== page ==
23 
\nabla ^2 p  \frac{1}{c^2} \frac{\partial ^2 p}{\partial t^2} = 0 
\nabla ^2 p  \frac{1}{c^2} \frac{\partial ^2 p}{\partial t^2} = 0 
24 
\label{eqn:acswave} 
\label{eqn:acswave} 
25 
\end{equation} 
\end{equation} 
26 
where $p$ is the pressure, $t$ is the time and $c$ is the wave velocity. 
where $p$ is the pressure, $t$ is the time and $c$ is the wave velocity. In this 
27 

chapter the acoustic wave equation is demonstrated. Important steps include the 
28 

translation of the Laplacian $\nabla^2$ to the \esc general form, the stiff 
29 

equation stability criterion and solving for the displacement of acceleration solution. 
30 


31 
\section{The Laplacian in \esc} 
\section{The Laplacian in \esc} 
32 
The Laplacian opperator which can be written as $\Delta$ or $\nabla^2$ is 
The Laplacian operator which can be written as $\Delta$ or $\nabla^2$ is 
33 
calculated via the divergence of the gradient of the object, which is in this 
calculated via the divergence of the gradient of the object, which in this 
34 
example $p$. Thus we can write; 
example is the scalar $p$. Thus we can write; 
35 
\begin{equation} 
\begin{equation} 
36 
\nabla^2 p = \nabla \cdot \nabla p = 
\nabla^2 p = \nabla \cdot \nabla p = 
37 
\sum_{i}^n 
\sum_{i}^n 
46 
\end{equation} 
\end{equation} 
47 


48 
In \esc the Laplacian is calculated using the divergence representation and the 
In \esc the Laplacian is calculated using the divergence representation and the 
49 
intrinsic functions \textit{grad()} and \textit{trace()}. The fucntion 
intrinsic functions \textit{grad()} and \textit{trace()}. The function 
50 
\textit{grad{}} will return the spatial gradients of an object. 
\textit{grad{}} will return the spatial gradients of an object. 
51 
For a rank 0 solution, this is of the form; 
For a rank 0 solution, this is of the form; 
52 
\begin{equation} 
\begin{equation} 
73 
$X$. Notice however that the general form contains the term $X 
$X$. Notice however that the general form contains the term $X 
74 
_{i,j}$\footnote{This is the first derivative in the $j^{th}$ 
_{i,j}$\footnote{This is the first derivative in the $j^{th}$ 
75 
direction for the $i^{th}$ component of the solution.}, 
direction for the $i^{th}$ component of the solution.}, 
76 
hence for a rank 0 object there is no need to do more than calculate the 
hence for a rank 0 object there is no need to do more then calculate the 
77 
gradient and submit it to the solver. In the case of the rank 1 or greater 
gradient and submit it to the solver. In the case of the rank 1 or greater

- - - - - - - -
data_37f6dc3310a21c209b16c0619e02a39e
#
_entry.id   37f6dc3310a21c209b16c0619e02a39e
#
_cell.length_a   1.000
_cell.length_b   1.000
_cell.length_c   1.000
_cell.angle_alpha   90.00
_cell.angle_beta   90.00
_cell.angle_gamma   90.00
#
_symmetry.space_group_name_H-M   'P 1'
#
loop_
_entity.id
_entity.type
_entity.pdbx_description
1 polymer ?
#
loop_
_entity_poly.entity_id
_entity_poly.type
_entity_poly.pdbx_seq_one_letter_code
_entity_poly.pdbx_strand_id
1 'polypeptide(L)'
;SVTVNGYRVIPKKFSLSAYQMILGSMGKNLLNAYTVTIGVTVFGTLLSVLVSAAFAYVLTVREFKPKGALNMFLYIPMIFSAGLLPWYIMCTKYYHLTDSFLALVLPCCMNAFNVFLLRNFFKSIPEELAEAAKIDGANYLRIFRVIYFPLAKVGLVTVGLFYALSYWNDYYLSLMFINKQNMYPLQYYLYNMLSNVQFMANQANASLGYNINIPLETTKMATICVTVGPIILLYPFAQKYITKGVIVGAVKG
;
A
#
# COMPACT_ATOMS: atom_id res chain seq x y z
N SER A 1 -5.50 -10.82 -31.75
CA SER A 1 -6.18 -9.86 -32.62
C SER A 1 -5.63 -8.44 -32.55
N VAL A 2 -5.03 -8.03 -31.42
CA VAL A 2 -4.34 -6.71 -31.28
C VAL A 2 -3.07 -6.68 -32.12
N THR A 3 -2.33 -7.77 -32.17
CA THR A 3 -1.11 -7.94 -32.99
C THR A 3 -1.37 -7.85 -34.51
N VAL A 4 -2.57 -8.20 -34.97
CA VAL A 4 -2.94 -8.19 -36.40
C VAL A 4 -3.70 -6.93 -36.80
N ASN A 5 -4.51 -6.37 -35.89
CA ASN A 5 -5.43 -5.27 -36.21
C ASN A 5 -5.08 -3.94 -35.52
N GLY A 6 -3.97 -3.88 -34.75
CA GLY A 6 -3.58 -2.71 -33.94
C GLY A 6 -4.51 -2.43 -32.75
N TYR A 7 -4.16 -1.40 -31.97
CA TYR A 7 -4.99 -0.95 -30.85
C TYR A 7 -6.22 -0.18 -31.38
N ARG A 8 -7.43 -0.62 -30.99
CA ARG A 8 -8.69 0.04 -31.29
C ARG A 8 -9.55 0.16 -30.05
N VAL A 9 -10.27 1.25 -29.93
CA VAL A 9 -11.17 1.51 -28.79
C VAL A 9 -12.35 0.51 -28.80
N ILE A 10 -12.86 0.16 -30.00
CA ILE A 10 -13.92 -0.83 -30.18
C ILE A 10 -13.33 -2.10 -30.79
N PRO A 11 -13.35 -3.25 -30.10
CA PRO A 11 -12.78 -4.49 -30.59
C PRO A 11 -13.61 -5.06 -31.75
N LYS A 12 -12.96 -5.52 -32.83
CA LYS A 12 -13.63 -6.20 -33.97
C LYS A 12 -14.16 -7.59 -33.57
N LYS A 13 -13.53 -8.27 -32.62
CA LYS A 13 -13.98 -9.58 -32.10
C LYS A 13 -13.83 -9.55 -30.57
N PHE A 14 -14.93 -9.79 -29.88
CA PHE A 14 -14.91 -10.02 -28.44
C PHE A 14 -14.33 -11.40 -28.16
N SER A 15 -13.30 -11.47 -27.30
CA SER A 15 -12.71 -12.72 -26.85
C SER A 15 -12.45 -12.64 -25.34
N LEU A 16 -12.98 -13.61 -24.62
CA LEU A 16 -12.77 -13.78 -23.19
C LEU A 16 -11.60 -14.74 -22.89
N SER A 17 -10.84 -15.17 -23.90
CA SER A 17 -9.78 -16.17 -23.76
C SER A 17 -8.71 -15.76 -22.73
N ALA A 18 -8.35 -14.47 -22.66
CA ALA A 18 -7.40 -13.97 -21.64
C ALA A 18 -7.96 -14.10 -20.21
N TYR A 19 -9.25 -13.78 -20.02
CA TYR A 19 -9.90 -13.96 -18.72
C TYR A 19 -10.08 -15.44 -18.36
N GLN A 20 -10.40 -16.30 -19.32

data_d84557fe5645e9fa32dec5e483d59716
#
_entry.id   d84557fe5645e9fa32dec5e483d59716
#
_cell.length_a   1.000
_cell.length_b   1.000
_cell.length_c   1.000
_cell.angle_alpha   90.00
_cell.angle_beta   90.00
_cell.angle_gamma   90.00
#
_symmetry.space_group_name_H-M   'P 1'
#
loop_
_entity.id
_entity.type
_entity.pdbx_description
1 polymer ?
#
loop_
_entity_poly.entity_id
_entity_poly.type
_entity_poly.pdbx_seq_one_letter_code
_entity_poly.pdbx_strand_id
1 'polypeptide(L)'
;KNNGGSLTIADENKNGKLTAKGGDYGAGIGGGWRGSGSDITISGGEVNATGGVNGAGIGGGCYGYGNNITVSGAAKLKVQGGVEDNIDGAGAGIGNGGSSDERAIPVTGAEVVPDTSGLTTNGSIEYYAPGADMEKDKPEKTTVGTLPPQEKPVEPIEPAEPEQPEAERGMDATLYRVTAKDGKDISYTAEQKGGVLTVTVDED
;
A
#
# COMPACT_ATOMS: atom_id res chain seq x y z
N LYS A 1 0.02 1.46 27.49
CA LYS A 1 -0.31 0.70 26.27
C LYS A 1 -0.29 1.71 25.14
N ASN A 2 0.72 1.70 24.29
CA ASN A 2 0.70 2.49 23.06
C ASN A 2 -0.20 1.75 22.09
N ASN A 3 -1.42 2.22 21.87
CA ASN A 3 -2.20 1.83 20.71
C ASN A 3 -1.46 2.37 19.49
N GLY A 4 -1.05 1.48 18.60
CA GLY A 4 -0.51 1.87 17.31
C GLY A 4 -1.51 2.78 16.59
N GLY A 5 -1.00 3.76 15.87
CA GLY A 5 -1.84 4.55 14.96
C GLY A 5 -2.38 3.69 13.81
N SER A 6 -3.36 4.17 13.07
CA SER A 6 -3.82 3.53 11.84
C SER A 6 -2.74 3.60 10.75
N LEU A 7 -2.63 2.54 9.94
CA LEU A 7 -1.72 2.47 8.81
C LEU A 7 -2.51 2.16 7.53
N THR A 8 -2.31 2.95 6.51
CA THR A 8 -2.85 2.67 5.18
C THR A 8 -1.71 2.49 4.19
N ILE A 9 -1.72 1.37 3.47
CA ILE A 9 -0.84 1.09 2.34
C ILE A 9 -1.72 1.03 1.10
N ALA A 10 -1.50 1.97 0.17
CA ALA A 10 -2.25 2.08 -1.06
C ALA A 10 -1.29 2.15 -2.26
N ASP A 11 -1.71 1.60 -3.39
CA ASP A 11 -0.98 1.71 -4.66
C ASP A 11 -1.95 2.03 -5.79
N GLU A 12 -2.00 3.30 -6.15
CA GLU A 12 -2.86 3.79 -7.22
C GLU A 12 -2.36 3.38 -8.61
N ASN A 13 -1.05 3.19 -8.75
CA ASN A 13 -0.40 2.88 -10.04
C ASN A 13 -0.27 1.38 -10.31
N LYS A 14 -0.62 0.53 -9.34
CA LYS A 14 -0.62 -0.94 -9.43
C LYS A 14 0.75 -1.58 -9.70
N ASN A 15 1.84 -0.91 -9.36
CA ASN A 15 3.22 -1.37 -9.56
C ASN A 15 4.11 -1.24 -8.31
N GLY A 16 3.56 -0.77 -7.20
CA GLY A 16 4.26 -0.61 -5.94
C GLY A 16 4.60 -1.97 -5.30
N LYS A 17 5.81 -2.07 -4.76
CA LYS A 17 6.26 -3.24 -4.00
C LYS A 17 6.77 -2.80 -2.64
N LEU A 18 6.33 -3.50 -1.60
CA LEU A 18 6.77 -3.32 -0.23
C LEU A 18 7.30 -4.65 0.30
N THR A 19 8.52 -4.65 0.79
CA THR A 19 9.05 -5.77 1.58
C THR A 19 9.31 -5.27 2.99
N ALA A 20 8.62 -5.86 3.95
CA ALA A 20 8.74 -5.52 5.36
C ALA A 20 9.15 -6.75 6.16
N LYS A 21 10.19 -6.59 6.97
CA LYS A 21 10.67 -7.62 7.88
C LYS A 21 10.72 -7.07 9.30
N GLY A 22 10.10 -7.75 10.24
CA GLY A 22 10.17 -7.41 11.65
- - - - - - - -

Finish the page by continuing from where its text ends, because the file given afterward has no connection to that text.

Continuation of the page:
78 
object, it is nesscary to calculate the trace also. This is the sum of the 
object, it is necessary to calculate the trace also. This is the sum of the 
79 
diagonal in \autoref{eqn:gradrank1}. 
diagonal in \autoref{eqn:gradrank1}. 
80 


81 
Thus when solving for equations containing the Laplacian one of two things must 
Thus when solving for equations containing the Laplacian one of two things must 
82 
be completed. If the object \verb!p! is less than rank 1 the gradient is 
be completed. If the object \verb!p! is less then rank 1 the gradient is 
83 
calculated via; 
calculated via; 
84 
\begin{python} 
\begin{python} 
85 
gradient=grad(p) 
gradient=grad(p) 
86 
\end{python} 
\end{python} 
87 
and if the object is greater thank or equal to a rank 1 tensor, the trace of 
and if the object is greater then or equal to a rank 1 tensor, the trace of 
88 
the gradient is calculated. 
the gradient is calculated. 
89 
\begin{python} 
\begin{python} 
90 
gradient=trace(grad(p)) 
gradient=trace(grad(p)) 
91 
\end{python} 
\end{python} 
92 
These valuse can then be submitted to the PDE solver via the general form term 
These values can then be submitted to the PDE solver via the general form term 
93 
$X$. The Laplacian is then computed in the solution process by taking the 
$X$. The Laplacian is then computed in the solution process by taking the 
94 
divergence of $X$. 
divergence of $X$. 
95 


103 
\section{Numerical Solution Stability} \label{sec:nsstab} 
\section{Numerical Solution Stability} \label{sec:nsstab} 
104 
Unfortunately, the wave equation belongs to a class of equations called 
Unfortunately, the wave equation belongs to a class of equations called 
105